An excellent cash creator
Unilever has a terrific ability to throw up boatloads of cash, a quality it has managed to maintain in spite of slowing consumer activity in critical emerging markets. Despite the added effect of heavy investment and adverse currency movements during January-July, free cash flow still clocked in at a healthy 800m, albeit down from 1.3bn during the first six months of 2013.
The household goods giant has a very decent record of delivering splendid year-on-year dividend increases even in times of earnings pressure, helped by its hefty capital pile. And City analysts expect the firm to keep the rewards rolling, with Unilever anticipated to lift the dividend from 109.49 euro cents last year to 113.8 cents in 2014 and 121.7 cents in 2015, payouts which generate yields of 3.4% and 3.7% correspondingly.
Furthermore, Unilevers substantial capital buffer also gives it the firepower to plough vast sums in its so-called Powerbrands to deliver consistent top-line growth.
Indeed, the business hiked net capital expenditure surge to 800m during the first half of 2014 from 600m in the corresponding 2013 period, and has turned up the heat on brand development and marketing activities across the globe in particular to bolster sales. With underlying sales rising 3.7% during the first half this strategy is clearly paying off despite a difficult trading environment.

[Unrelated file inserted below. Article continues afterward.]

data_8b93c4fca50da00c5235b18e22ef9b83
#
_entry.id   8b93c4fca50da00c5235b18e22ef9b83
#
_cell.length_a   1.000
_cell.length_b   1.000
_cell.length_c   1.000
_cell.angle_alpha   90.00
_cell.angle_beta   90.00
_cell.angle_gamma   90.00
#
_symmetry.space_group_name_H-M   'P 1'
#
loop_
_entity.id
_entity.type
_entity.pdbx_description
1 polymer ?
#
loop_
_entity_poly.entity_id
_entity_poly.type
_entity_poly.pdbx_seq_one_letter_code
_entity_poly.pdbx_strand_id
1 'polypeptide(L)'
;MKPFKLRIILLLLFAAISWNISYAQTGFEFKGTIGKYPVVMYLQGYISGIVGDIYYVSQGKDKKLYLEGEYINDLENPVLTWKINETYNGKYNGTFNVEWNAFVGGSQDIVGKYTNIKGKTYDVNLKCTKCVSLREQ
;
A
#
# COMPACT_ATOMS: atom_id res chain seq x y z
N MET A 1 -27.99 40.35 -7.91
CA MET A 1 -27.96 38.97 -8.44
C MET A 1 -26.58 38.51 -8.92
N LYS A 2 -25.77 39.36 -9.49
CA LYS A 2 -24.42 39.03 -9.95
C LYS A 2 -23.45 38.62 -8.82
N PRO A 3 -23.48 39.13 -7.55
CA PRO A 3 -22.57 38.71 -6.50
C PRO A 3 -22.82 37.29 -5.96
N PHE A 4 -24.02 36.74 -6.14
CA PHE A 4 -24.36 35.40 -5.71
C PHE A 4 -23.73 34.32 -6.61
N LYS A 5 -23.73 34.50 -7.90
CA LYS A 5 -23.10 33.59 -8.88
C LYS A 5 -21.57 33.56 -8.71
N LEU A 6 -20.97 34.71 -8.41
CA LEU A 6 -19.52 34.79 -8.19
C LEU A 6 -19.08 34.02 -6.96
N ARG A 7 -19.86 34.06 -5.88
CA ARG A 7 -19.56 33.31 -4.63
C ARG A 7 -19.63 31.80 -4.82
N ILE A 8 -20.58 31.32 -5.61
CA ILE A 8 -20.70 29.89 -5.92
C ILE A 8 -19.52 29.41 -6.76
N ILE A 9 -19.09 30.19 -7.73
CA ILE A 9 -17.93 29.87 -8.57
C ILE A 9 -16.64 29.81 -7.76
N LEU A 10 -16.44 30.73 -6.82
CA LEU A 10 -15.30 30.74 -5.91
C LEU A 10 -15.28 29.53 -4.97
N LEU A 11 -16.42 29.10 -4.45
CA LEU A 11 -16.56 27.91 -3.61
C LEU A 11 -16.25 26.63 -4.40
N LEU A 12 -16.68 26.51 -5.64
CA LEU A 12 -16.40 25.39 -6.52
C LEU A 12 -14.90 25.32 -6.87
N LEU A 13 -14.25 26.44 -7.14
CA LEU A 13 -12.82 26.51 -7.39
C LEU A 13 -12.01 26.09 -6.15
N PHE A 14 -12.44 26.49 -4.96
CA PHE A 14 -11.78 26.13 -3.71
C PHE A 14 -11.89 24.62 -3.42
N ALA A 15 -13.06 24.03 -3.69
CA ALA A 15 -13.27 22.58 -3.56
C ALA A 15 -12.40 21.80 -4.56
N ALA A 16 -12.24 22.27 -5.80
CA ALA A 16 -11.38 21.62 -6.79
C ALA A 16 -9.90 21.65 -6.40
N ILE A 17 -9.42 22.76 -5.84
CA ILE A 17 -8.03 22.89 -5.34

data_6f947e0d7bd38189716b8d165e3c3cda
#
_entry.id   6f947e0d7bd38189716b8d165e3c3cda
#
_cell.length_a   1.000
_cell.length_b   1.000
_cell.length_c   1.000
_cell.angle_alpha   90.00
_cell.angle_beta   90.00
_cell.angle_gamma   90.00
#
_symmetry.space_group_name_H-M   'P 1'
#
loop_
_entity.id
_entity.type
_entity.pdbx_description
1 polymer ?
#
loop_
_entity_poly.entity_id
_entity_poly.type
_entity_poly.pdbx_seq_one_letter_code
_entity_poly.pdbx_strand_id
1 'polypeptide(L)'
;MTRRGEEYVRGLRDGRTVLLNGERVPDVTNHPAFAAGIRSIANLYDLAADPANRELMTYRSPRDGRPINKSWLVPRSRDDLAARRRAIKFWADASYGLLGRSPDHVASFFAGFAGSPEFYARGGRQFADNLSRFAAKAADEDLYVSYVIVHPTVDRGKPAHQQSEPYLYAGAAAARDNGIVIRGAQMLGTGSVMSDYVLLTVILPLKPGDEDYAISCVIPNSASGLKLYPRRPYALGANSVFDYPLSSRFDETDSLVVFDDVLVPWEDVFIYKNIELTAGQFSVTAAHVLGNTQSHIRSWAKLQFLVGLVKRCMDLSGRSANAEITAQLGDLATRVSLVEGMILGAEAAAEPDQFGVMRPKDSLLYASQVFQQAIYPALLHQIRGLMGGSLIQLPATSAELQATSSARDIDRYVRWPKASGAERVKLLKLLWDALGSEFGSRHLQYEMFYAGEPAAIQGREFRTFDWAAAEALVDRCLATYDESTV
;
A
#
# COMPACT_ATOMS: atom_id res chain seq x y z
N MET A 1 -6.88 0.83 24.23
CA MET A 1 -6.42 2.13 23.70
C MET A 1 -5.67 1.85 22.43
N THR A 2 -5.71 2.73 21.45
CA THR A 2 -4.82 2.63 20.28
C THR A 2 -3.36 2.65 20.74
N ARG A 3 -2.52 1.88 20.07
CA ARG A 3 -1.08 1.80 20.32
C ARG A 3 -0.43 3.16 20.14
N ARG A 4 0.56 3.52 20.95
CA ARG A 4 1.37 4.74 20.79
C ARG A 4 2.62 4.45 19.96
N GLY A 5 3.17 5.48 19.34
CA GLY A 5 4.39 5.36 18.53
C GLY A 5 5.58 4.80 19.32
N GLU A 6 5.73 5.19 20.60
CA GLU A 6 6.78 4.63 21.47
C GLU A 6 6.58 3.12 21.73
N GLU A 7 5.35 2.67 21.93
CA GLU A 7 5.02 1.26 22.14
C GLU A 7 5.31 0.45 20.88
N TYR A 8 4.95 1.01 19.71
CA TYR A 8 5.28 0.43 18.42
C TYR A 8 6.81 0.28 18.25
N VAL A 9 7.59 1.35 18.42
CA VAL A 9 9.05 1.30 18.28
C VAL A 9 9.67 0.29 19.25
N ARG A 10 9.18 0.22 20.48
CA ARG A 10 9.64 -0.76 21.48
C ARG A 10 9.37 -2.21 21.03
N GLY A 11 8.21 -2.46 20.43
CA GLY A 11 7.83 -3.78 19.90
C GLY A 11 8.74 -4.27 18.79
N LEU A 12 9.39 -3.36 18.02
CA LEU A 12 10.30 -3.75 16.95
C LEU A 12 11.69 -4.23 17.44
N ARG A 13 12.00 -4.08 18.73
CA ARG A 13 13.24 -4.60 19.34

More asset shedding on the horizon
As well, Unilevers decision to significantly streamline the group should further boost the firms bank balance, not to mention improve earnings efficiency.
So far the firm has dedicated divestment activity towards its embattled Food division, and has sold off its Ragu and Bertolli pasta sauce brands in North America, Peperami and BiFi meat snacks labels in Europe, and Wish-Bone and Western dressings in the US during the past year alone.
But the firm still has plenty left in the tank in this department, and recently switched its attention to its Personal Care arm by putting its Brylcreem brand on the chopping block. And as the firm battles the effect of constrained consumer spend I expect more asset sales to occur sooner rather than later.
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Royston Wild has no position in any shares mentioned. The Motley Fool UK owns shares of Unilever. We Fools don’t all hold the same opinions, but we all believe that considering a diverse range of insights makes us better investors.